Wednesday, March 25, 2009

Have your say...

I was at the Centre for Contemporary Art, Yaba on Saturday for the PAGES event for the month of March. It was tagged: The World is Flat. Are you shaking your head in question of the title? Yes, it was the title that also nursed my decision to make it for the event, I wanted to know, how come again that the world is flat?

Okay for those who don’t know, here’s a little background into PAGES. It is a monthly event hosted by CCA with the aim of understanding our world and ourselves better through the arts. Usually, there is a convergence of art in diverse forms: painting, literature, map making, photography with the aim of  giving literary interpretation to the works on exhibition. The event had an ‘okay’ audience for an art event; to think that it was not featuring any of Nigeria’s young music artists (my opinion) that's what attracts 'Naija' youth, am I lying?

It was an opportunity to see the world from a new perspective and take brief lessons in architecture, cartography, history, literature  and also set me thinking about the process of writing.

Johanne, the curator of the exhibition introduced the theme of the exhibition and answered questions from a very inquisitive audience; there was a book reading and discussion from Onyeka Nwelue’s novel The Abyssinian Boy.

The the questions started sprouting from all corners: What is  the place of knowledge about a setting in the making of a work of literature? Where does reality stop and idealism begin? Does a writer need to have a perfect knowledge of the place that he/she is writing about? If yes, how was JK Rowlings able to write her best-selling Harry Potter series? If yes, how was Chimamanda Adichie able to pull off an Orange prize-winning Half of a Yellow Sun which is about the Nigerian civil war when she was not a part of the war?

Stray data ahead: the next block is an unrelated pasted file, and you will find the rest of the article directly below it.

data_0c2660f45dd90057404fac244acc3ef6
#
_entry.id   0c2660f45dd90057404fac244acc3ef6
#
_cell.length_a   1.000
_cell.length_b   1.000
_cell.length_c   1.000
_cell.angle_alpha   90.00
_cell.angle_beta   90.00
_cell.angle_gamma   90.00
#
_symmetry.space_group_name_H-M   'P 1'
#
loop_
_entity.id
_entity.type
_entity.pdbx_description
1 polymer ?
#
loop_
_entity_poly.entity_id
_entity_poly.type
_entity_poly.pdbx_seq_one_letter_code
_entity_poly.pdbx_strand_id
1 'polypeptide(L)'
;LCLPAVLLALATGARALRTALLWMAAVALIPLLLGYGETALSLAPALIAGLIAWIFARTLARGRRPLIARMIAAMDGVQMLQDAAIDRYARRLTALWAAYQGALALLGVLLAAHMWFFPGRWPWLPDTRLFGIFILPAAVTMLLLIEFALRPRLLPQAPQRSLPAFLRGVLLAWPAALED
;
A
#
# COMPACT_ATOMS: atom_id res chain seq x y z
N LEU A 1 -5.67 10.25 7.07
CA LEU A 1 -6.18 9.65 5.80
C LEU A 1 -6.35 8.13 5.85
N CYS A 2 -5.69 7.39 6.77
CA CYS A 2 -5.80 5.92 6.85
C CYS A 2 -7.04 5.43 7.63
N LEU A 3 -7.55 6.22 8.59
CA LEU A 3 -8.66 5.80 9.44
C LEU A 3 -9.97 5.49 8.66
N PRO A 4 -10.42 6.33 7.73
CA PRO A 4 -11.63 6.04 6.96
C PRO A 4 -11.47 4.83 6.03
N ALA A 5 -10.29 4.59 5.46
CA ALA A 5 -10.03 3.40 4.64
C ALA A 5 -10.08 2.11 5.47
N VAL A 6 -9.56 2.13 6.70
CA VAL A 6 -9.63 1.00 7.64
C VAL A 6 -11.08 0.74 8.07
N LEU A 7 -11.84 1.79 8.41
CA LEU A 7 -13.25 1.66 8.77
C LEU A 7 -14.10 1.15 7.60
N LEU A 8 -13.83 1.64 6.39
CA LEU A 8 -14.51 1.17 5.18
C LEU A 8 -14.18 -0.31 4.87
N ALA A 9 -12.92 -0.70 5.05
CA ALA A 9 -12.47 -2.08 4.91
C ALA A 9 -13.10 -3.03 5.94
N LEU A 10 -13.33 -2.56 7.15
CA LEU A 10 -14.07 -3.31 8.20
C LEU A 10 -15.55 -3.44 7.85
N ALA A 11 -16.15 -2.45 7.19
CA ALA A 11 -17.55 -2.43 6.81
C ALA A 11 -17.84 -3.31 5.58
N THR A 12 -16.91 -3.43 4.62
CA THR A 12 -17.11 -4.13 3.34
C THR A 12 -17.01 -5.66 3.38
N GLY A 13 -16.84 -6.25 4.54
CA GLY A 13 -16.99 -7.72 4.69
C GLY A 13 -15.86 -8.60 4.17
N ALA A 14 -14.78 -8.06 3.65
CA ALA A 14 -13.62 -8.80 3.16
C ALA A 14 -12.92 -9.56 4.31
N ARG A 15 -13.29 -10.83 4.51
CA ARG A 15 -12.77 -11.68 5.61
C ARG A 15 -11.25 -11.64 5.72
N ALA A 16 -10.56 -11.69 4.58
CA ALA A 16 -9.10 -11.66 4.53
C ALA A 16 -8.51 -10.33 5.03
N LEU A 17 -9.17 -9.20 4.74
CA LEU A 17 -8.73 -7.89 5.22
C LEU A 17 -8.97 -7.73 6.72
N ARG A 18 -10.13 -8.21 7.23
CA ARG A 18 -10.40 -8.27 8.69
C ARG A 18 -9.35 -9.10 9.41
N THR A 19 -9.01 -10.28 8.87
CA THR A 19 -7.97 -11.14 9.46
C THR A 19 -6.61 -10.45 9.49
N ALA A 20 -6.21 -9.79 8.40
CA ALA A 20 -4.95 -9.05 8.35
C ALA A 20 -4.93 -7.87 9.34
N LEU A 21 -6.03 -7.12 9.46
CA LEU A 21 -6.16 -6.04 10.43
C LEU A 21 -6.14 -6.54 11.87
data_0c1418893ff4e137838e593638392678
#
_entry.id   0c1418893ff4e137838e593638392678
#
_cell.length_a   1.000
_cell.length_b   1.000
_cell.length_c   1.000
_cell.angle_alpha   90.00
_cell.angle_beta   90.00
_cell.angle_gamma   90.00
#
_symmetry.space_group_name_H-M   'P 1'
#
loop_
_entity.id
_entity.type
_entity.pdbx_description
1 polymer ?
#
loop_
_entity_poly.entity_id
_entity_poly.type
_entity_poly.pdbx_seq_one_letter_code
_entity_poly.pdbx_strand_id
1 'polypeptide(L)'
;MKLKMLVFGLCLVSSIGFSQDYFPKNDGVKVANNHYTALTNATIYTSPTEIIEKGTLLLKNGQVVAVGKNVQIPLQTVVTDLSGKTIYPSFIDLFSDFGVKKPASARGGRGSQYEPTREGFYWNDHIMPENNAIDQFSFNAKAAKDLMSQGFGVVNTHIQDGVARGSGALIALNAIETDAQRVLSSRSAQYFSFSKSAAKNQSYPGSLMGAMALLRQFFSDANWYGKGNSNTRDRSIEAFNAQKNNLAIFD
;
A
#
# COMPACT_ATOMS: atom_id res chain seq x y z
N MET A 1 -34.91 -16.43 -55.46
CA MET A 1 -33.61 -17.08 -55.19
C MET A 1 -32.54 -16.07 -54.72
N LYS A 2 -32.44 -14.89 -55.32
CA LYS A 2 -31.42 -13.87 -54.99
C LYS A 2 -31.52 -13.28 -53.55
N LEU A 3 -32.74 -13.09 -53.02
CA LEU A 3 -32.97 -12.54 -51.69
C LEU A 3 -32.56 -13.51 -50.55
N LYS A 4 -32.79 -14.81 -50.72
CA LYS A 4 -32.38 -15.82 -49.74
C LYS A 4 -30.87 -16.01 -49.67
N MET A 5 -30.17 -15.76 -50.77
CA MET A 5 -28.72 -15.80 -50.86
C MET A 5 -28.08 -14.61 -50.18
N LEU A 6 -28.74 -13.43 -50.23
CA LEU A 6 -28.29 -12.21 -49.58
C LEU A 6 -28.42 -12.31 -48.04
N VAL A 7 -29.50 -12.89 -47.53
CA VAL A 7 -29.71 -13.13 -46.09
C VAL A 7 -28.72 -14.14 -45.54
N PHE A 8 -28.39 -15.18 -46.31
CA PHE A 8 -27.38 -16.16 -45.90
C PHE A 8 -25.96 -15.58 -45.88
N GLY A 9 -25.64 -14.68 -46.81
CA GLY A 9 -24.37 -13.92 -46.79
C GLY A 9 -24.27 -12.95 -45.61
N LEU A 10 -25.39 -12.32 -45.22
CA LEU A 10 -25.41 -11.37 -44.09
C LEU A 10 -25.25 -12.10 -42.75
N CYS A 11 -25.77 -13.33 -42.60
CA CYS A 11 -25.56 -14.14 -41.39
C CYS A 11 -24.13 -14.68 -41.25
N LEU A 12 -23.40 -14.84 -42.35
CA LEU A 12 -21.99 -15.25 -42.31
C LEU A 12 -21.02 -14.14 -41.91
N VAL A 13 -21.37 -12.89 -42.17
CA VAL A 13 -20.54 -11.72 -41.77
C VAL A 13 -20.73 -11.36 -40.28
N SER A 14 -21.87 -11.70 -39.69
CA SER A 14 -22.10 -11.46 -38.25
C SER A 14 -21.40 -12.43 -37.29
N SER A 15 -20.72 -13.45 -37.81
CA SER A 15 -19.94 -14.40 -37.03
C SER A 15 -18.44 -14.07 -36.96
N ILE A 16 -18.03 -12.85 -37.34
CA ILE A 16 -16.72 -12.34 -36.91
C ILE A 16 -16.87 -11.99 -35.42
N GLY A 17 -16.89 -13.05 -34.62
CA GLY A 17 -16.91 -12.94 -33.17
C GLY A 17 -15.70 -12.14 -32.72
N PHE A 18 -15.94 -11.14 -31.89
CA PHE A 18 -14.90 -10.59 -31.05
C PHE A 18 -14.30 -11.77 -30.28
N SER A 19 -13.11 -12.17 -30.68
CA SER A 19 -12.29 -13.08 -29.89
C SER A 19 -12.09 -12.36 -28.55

If no, how does a writer stay true to describing what a place is like at any point in time, bearing in mind that places change? If no, where is the place of creativity even when making fiction  out of reality?

What is your take?


  1. These are great questions. The issue of setting is important in all works of art. The world you create in your story has to seem realistic on its own terms, yet readers must be able to recognize the place as credible, or become used to the world the story presents. A historical setting (Biafra for Adichie) requires research so that the writer is factually accurate; a setting in a world of fantasy has to be appropriate for the world it orients the reader, and may also require research. Let's create places, times and space as believably human, even where only animals or rocks inhabit such settings.

  2. "a setting in a world of fantasy has to be appropriate for the world it orients the reader, and may also require research"

    How on earth does this sound convincing?

    JK Rowling only had to imagine! You don't need to 'research' for a work of fantasy. Write what you don't know. I can tell you that I have problem with the concept 'fiction'. When is fiction fiction?

    During the process of editing my novel, one of my early readers said that a passage of my book was improbable and unbelievable, but I made him understand that I was writing fiction, not non-fiction. When it is fiction, it has to be fiction, no matter what justice you are trying to do to the environment.